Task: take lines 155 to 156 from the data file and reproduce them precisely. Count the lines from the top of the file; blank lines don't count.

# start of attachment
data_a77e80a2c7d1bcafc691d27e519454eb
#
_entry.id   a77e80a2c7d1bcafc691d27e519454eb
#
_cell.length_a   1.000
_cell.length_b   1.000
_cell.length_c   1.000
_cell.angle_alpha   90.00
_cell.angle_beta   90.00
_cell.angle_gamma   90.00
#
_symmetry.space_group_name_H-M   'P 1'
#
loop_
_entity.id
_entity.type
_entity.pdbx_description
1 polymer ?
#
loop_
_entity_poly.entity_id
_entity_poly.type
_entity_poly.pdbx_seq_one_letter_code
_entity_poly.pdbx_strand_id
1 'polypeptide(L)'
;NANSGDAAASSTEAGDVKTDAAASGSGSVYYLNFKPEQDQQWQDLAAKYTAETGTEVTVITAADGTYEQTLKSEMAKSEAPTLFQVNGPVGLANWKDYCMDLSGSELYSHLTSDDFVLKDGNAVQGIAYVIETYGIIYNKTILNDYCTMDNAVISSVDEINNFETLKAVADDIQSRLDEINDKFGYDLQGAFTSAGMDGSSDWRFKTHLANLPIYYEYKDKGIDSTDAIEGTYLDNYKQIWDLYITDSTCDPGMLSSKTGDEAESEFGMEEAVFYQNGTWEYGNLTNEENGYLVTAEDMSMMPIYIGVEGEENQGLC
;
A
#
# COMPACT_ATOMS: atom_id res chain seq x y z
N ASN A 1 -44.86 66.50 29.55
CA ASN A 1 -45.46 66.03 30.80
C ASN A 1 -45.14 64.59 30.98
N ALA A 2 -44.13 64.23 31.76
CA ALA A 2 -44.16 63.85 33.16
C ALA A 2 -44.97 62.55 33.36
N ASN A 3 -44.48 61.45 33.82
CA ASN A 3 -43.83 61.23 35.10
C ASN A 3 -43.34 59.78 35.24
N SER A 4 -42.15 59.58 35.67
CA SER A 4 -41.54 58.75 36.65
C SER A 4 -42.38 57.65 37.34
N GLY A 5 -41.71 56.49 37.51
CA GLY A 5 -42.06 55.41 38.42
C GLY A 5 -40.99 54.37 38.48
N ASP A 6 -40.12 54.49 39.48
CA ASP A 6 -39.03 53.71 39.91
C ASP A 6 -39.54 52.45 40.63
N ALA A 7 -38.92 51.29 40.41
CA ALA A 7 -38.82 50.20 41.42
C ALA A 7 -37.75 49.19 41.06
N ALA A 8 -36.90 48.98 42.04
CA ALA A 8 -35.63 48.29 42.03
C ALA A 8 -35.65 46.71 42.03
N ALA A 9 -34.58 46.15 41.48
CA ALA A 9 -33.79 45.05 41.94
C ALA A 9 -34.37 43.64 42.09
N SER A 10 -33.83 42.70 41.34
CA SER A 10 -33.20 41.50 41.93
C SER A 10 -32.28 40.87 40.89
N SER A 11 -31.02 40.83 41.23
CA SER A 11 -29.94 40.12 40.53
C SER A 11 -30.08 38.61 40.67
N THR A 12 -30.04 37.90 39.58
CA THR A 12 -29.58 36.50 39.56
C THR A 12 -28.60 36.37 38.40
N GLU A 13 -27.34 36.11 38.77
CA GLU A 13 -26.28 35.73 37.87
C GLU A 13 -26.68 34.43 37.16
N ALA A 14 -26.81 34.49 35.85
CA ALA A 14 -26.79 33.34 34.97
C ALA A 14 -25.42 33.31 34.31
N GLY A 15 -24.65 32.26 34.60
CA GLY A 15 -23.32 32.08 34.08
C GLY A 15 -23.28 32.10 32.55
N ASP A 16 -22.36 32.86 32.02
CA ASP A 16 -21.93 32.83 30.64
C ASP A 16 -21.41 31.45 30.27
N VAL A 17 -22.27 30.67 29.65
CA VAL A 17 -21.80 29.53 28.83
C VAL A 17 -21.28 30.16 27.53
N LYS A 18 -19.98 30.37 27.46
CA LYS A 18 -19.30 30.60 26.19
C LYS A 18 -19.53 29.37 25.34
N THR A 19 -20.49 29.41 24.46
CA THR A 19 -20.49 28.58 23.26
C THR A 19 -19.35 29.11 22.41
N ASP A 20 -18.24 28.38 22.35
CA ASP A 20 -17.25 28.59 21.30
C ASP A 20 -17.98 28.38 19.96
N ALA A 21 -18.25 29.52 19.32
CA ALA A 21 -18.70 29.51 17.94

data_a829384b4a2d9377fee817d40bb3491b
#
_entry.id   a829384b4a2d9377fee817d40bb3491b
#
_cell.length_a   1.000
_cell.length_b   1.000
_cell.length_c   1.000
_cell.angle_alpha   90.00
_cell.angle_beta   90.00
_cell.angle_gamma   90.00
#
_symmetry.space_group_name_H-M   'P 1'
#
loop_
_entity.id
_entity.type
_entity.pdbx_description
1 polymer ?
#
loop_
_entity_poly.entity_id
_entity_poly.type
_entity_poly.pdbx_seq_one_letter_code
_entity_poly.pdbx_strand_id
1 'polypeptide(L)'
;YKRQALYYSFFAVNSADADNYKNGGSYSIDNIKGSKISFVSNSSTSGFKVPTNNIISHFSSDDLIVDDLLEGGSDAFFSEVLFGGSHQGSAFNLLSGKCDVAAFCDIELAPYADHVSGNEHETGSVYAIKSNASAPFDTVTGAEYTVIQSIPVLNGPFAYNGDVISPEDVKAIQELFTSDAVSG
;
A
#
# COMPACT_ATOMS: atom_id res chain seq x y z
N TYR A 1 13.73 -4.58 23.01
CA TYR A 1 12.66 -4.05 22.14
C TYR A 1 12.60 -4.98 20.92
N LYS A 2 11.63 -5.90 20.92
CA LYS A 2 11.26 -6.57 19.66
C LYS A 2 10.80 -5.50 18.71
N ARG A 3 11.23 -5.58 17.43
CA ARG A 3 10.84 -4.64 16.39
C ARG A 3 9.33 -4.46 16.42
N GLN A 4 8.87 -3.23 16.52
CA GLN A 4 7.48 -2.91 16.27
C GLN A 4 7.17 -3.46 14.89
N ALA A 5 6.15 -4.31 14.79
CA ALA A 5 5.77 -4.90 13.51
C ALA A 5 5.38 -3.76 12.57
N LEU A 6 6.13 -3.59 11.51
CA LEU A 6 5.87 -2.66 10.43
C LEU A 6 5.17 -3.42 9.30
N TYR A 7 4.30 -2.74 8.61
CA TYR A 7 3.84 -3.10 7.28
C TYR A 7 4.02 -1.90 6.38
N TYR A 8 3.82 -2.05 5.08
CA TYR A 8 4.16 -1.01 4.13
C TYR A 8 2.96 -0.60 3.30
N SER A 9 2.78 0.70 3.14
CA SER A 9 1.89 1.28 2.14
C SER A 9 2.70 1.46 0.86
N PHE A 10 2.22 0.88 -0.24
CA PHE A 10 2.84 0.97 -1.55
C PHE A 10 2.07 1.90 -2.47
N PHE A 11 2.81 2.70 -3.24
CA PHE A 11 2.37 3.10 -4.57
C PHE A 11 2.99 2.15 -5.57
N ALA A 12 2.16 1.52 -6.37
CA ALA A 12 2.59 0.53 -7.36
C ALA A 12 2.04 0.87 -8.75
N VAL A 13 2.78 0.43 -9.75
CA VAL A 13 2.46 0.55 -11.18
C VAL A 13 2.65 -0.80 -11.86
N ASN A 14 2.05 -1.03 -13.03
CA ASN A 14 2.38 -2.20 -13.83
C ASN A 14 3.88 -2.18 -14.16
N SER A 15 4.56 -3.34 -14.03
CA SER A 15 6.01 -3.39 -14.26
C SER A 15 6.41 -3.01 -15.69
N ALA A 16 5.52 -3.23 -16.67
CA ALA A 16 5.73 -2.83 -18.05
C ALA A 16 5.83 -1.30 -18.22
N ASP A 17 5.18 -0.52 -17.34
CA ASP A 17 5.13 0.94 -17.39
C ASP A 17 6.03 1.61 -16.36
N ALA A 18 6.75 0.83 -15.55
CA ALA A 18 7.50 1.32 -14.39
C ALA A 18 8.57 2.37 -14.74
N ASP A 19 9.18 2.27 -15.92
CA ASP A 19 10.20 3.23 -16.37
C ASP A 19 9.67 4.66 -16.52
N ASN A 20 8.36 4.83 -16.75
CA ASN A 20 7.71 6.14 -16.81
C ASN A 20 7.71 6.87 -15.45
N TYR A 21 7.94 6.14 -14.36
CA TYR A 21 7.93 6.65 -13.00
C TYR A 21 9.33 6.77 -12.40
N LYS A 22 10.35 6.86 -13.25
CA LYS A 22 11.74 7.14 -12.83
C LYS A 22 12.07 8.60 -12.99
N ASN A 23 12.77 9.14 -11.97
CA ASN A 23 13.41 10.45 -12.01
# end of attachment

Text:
C PHE A 11 2.99 2.15 -5.57
N ALA A 12 2.16 1.52 -6.37